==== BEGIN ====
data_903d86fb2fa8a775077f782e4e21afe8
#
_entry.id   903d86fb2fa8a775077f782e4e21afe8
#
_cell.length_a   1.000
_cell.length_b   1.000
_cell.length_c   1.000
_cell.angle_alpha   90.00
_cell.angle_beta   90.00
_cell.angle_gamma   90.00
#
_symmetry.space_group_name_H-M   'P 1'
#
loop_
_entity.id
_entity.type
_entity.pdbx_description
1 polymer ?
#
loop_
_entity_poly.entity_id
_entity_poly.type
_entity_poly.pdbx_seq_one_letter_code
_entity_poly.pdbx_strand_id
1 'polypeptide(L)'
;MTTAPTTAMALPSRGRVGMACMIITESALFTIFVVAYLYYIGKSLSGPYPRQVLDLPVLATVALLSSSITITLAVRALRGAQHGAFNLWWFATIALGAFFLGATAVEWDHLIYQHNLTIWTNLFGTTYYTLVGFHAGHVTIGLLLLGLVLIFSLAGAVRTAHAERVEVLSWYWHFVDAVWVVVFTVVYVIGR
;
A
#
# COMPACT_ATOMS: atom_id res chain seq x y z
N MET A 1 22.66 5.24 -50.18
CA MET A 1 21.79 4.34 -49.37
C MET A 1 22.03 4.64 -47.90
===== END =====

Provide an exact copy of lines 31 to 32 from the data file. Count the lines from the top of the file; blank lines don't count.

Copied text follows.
N MET A 1 22.66 5.24 -50.18
CA MET A 1 21.79 4.34 -49.37